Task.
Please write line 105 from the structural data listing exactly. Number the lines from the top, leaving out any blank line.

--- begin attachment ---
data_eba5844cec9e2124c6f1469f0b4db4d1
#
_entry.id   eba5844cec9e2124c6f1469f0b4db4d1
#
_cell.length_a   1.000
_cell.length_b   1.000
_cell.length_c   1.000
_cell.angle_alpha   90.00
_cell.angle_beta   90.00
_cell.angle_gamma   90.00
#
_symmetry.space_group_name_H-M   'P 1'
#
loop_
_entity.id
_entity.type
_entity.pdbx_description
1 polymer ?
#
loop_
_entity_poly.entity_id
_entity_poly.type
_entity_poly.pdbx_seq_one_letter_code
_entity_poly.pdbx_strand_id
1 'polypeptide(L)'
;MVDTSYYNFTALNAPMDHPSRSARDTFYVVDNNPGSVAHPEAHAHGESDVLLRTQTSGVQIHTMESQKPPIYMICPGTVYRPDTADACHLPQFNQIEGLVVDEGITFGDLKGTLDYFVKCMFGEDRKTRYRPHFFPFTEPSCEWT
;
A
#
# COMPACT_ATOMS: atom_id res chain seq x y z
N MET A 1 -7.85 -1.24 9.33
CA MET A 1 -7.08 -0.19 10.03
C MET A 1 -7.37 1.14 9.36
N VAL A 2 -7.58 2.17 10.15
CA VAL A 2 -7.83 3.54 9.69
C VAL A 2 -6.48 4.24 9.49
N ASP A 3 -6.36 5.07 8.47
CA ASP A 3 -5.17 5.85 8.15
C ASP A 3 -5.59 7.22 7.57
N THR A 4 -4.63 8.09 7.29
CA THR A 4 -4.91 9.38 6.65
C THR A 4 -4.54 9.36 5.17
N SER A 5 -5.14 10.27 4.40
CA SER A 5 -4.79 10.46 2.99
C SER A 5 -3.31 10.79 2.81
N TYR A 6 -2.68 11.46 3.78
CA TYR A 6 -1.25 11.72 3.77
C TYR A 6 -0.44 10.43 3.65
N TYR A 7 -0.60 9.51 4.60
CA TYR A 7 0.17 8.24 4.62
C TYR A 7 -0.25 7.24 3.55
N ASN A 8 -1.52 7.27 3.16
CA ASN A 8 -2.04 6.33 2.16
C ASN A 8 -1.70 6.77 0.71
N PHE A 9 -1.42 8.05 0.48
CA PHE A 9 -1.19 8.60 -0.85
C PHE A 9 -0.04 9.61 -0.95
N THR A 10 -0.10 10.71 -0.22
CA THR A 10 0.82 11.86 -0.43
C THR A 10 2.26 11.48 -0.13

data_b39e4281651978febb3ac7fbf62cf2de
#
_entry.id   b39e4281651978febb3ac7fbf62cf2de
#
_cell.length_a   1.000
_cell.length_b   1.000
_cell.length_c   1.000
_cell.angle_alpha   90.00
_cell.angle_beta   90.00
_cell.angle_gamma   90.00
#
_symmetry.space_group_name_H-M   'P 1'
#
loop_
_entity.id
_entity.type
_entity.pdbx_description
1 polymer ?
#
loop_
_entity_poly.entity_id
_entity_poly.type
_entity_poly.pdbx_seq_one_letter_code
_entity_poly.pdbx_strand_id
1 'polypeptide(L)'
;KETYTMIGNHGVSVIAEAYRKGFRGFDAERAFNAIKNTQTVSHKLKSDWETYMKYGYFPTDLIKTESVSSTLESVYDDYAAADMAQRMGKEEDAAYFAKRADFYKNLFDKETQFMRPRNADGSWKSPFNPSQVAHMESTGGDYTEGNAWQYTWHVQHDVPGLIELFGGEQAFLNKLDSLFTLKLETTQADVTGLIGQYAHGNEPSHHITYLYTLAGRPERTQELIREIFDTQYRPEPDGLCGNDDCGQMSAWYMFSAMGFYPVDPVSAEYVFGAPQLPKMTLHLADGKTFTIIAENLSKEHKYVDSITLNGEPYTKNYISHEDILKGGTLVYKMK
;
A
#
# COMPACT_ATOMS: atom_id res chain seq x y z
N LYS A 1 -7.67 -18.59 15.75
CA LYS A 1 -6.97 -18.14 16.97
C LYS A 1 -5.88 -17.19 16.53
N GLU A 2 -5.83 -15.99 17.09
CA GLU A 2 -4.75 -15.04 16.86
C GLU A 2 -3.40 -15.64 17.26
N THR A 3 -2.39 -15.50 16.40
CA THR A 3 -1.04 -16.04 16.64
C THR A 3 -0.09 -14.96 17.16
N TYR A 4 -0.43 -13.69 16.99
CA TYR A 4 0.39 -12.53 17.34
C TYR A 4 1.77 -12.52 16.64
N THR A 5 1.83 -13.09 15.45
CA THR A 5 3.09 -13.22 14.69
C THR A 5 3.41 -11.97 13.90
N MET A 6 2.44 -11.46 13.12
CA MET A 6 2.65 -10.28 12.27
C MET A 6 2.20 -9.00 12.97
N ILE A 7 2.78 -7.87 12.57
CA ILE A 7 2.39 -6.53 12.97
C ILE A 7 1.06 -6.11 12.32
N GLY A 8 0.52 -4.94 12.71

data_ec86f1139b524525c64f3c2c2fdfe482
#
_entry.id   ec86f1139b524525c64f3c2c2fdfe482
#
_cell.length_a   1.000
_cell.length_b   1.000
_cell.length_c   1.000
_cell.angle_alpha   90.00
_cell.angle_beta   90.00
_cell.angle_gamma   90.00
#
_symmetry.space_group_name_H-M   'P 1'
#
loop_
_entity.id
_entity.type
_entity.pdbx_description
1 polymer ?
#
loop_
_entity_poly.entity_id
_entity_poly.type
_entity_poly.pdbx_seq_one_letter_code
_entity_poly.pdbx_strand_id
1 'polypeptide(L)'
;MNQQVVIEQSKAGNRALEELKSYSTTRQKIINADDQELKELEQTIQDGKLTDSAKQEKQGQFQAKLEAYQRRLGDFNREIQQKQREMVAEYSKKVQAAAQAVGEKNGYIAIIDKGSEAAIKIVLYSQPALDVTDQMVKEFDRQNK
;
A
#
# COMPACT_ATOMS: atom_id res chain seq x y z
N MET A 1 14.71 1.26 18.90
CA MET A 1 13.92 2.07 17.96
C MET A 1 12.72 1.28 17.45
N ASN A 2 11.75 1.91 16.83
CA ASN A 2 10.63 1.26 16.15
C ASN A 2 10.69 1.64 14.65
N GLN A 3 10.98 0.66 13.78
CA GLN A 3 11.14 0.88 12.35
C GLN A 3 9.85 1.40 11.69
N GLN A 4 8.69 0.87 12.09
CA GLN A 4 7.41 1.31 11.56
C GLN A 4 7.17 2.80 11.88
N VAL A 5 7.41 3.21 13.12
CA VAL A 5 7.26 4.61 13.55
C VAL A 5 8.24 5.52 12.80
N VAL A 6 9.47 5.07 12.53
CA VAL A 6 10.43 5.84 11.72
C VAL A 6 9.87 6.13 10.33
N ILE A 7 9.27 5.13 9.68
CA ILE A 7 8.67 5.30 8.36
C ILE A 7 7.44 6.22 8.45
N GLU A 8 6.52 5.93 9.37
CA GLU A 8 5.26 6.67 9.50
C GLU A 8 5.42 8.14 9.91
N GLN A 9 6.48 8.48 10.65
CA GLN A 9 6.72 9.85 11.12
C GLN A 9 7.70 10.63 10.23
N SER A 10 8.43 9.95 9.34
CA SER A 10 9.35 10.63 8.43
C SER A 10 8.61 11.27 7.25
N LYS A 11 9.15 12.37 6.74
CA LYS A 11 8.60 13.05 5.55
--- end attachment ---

C THR A 5 3.41 -11.97 13.90